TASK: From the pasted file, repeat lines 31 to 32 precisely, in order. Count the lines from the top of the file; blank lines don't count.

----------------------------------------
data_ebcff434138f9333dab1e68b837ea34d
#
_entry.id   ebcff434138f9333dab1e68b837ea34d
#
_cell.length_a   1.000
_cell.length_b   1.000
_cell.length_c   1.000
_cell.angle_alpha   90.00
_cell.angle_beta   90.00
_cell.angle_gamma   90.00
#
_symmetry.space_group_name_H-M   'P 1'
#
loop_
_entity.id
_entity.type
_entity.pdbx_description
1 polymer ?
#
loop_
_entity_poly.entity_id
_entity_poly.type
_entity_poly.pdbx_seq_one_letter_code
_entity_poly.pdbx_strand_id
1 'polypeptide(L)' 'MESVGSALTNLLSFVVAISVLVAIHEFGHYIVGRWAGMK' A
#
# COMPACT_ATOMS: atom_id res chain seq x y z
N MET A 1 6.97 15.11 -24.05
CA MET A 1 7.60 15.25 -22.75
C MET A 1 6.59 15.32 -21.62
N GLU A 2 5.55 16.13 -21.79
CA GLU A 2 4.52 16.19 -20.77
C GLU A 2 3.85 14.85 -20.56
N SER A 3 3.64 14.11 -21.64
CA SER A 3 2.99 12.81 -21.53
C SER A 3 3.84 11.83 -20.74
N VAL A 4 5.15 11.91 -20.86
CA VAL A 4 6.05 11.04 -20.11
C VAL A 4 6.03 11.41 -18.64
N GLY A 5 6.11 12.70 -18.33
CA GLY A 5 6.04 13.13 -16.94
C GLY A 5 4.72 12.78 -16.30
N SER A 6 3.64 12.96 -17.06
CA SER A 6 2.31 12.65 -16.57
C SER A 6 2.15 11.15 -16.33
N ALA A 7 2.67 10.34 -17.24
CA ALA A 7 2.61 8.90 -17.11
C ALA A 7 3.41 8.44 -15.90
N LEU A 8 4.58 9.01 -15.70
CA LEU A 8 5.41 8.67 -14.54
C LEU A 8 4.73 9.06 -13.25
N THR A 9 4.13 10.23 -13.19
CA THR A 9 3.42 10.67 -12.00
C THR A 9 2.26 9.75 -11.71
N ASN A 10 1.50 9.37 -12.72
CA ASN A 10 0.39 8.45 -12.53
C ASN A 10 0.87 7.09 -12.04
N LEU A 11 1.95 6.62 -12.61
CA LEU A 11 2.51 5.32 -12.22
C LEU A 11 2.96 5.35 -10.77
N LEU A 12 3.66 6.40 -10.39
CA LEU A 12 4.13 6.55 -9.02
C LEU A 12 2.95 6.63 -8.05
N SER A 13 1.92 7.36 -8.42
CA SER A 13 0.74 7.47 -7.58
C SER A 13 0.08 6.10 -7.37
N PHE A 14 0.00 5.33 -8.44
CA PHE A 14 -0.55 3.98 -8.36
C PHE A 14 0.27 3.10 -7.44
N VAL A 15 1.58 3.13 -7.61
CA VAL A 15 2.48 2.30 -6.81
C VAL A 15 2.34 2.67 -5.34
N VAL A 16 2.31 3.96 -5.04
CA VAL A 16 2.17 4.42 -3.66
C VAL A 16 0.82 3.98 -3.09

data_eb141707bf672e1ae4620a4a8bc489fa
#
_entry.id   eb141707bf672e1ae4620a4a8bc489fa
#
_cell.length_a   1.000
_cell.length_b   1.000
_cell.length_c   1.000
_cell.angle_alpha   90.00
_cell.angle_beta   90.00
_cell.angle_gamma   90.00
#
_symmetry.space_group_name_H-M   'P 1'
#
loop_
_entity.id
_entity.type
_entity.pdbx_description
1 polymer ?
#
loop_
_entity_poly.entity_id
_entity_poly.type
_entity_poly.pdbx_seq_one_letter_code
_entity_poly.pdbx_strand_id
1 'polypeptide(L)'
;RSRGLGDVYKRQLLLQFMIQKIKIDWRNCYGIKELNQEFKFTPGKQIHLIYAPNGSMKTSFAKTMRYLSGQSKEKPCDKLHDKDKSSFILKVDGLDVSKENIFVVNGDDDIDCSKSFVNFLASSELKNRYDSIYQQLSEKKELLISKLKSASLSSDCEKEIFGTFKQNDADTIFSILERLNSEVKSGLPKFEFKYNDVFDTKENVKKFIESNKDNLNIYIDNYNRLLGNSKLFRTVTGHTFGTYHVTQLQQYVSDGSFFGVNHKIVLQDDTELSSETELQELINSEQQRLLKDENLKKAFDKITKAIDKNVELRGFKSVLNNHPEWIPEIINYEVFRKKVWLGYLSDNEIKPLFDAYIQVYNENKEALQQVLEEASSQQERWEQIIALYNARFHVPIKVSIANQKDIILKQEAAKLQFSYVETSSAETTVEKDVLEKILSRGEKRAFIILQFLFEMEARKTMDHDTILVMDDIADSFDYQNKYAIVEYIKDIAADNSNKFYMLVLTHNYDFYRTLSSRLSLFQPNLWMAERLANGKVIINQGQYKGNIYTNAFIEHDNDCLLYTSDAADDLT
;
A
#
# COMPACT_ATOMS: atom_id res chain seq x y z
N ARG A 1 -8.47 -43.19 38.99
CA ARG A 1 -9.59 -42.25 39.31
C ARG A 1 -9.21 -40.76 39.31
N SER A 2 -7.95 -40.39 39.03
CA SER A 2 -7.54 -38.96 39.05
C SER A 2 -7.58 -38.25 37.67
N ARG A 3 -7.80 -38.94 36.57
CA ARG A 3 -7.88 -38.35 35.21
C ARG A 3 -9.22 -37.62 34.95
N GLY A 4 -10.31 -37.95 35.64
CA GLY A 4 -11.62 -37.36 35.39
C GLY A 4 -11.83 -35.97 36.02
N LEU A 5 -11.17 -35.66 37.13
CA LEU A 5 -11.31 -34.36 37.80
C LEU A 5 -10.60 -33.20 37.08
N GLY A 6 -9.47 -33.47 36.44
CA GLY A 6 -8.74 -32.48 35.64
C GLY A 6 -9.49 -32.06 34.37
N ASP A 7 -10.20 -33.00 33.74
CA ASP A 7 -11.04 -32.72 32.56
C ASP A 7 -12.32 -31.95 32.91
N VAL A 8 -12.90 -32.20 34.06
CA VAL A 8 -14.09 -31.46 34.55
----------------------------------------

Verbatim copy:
N GLU A 2 5.55 16.13 -21.79
CA GLU A 2 4.52 16.19 -20.77